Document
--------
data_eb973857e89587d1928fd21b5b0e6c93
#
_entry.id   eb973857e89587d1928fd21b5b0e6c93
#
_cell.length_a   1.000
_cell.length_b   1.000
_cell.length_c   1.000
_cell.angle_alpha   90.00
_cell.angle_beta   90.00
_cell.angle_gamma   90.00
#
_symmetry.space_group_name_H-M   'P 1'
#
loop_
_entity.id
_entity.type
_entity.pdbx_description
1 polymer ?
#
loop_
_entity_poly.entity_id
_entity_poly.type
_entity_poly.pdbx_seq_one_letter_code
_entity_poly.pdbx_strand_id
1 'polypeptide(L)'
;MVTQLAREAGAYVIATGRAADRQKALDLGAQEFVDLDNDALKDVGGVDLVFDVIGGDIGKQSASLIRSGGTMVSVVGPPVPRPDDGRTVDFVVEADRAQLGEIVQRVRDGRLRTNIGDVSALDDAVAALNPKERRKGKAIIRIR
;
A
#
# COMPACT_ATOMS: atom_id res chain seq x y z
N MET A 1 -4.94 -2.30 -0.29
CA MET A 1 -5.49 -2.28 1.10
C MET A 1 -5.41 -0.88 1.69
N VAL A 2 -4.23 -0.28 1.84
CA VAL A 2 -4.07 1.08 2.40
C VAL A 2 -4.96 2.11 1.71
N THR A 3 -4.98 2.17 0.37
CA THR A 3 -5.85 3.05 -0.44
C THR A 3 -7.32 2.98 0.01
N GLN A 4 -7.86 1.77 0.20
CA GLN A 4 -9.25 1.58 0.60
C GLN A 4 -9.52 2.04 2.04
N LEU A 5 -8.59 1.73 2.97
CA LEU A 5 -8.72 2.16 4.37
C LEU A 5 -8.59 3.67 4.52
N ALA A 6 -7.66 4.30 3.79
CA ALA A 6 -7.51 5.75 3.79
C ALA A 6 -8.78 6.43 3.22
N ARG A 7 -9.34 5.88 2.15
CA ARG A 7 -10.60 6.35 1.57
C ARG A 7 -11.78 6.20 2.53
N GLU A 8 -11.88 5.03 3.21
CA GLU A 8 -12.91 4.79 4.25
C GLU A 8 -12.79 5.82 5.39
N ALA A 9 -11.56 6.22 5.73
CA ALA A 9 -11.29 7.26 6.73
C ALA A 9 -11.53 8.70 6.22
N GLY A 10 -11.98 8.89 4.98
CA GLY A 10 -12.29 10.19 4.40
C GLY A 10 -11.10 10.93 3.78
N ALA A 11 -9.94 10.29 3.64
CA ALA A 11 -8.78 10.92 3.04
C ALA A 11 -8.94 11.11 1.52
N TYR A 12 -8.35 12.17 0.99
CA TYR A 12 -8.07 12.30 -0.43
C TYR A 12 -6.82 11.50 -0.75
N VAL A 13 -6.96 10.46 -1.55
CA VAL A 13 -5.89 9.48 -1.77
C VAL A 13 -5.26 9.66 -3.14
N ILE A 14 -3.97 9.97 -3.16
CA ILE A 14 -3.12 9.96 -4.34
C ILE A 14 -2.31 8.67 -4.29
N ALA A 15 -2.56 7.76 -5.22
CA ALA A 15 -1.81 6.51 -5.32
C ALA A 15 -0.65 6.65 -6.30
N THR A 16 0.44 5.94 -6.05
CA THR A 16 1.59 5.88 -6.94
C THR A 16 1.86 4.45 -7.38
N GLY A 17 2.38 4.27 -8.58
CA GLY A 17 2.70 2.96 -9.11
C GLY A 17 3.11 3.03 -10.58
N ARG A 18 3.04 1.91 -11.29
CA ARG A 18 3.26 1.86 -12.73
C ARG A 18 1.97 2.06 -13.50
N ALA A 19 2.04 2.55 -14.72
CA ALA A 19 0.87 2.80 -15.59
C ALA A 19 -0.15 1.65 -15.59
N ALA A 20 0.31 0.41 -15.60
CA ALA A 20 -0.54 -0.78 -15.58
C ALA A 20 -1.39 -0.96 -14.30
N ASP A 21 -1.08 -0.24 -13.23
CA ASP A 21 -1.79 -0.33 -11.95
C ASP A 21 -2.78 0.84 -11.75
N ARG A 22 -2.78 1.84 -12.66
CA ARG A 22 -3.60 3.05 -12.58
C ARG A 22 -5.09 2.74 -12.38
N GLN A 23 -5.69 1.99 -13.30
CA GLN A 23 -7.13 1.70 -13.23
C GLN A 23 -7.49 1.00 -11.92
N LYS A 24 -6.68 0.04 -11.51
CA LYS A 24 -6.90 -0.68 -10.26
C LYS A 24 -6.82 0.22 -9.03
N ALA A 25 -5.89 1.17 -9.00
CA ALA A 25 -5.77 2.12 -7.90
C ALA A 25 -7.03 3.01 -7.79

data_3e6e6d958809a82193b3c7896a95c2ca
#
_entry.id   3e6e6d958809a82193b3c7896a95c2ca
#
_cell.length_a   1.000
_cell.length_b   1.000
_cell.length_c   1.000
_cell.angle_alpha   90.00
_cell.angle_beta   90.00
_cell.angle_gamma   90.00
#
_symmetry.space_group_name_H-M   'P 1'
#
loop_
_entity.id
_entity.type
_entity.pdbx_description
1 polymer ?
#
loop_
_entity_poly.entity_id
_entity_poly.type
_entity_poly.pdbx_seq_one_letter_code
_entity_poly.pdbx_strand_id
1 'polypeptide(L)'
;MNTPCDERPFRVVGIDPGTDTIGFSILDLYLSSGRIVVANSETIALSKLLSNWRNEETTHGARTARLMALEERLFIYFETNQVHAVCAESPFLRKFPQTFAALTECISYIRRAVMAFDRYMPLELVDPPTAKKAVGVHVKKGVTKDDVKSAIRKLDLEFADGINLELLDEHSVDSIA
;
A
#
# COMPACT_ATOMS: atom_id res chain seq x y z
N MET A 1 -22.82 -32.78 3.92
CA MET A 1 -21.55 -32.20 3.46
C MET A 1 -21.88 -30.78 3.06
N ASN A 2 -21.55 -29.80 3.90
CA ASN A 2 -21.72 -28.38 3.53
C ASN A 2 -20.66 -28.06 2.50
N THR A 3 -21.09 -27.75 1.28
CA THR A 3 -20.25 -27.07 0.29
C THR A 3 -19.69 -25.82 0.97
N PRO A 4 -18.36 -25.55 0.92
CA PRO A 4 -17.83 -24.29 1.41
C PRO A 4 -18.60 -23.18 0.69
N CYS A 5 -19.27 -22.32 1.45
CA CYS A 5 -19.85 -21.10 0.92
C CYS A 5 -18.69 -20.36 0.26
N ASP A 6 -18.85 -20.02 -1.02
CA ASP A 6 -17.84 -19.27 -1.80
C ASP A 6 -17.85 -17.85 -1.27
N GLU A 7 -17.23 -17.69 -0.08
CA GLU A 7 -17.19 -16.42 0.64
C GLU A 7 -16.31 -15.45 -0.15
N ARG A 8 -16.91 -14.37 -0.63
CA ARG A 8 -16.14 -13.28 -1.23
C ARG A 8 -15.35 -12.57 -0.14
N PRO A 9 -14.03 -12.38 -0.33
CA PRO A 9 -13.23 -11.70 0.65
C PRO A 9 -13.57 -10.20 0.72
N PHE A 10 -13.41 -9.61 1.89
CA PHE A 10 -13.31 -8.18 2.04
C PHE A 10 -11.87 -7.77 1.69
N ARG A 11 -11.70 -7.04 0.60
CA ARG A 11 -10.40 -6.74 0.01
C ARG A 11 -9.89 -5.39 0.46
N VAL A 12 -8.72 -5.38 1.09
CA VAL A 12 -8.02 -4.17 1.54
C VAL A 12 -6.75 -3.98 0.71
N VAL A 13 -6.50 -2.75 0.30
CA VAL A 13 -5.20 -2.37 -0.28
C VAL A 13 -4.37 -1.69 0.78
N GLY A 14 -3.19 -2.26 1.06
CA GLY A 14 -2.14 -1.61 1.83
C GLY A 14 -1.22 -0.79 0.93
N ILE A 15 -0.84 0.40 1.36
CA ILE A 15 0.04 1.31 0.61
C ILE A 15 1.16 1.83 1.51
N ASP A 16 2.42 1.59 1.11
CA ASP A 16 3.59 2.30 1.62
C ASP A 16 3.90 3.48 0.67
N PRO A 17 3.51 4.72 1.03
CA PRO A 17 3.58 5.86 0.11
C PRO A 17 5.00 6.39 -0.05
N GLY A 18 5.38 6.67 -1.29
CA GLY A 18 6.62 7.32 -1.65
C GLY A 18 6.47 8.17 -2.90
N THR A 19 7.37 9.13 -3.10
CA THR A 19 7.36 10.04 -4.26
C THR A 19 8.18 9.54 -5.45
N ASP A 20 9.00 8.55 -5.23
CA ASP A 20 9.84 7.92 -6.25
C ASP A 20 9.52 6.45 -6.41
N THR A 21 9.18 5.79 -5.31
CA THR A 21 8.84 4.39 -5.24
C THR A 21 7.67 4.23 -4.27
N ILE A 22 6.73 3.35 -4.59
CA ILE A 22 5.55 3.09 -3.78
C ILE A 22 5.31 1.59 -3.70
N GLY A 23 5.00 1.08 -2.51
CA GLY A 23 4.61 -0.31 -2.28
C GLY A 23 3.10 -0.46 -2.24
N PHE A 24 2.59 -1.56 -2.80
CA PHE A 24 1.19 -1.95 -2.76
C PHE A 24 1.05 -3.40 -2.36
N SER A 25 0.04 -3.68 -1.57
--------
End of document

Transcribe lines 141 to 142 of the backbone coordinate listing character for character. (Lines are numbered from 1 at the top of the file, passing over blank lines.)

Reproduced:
C ASN A 2 -20.66 -28.06 2.50
N THR A 3 -21.09 -27.75 1.28